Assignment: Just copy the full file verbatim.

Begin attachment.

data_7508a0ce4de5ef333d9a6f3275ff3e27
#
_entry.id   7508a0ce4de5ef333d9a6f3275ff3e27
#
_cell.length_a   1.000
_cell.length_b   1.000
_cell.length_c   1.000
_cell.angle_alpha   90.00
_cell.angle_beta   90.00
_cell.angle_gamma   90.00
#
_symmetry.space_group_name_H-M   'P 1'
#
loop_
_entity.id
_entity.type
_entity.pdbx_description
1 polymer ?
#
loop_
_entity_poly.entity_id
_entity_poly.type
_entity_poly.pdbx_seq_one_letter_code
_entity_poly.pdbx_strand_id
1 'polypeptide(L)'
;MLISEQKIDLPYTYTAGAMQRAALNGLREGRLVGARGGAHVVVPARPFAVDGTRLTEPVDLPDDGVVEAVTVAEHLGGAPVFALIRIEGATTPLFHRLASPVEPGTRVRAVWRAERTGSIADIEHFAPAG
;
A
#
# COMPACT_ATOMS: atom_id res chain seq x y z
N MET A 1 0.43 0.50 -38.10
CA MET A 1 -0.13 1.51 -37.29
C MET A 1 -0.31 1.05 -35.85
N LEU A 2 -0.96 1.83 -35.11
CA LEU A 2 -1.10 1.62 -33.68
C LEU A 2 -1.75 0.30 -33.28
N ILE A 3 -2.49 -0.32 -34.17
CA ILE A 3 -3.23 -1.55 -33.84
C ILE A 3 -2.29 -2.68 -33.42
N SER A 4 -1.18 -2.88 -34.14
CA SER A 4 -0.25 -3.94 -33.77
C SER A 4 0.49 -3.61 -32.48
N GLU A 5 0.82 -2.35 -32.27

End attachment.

data_7508a0ce4de5ef333d9a6f3275ff3e27
#
_entry.id   7508a0ce4de5ef333d9a6f3275ff3e27
#
_cell.length_a   1.000
_cell.length_b   1.000
_cell.length_c   1.000
_cell.angle_alpha   90.00
_cell.angle_beta   90.00
_cell.angle_gamma   90.00
#
_symmetry.space_group_name_H-M   'P 1'
#
loop_
_entity.id
_entity.type
_entity.pdbx_description
1 polymer ?
#
loop_
_entity_poly.entity_id
_entity_poly.type
_entity_poly.pdbx_seq_one_letter_code
_entity_poly.pdbx_strand_id
1 'polypeptide(L)'
;MLISEQKIDLPYTYTAGAMQRAALNGLREGRLVGARGGAHVVVPARPFAVDGTRLTEPVDLPDDGVVEAVTVAEHLGGAPVFALIRIEGATTPLFHRLASPVEPGTRVRAVWRAERTGSIADIEHFAPAG
;
A
#
# COMPACT_ATOMS: atom_id res chain seq x y z
N MET A 1 0.43 0.50 -38.10
CA MET A 1 -0.13 1.51 -37.29
C MET A 1 -0.31 1.05 -35.85
N LEU A 2 -0.96 1.83 -35.11
CA LEU A 2 -1.10 1.62 -33.68
C LEU A 2 -1.75 0.30 -33.28
N ILE A 3 -2.49 -0.32 -34.17
CA ILE A 3 -3.23 -1.55 -33.84
C ILE A 3 -2.29 -2.68 -33.42
N SER A 4 -1.18 -2.88 -34.14
CA SER A 4 -0.25 -3.94 -33.77
C SER A 4 0.49 -3.61 -32.48
N GLU A 5 0.82 -2.35 -32.27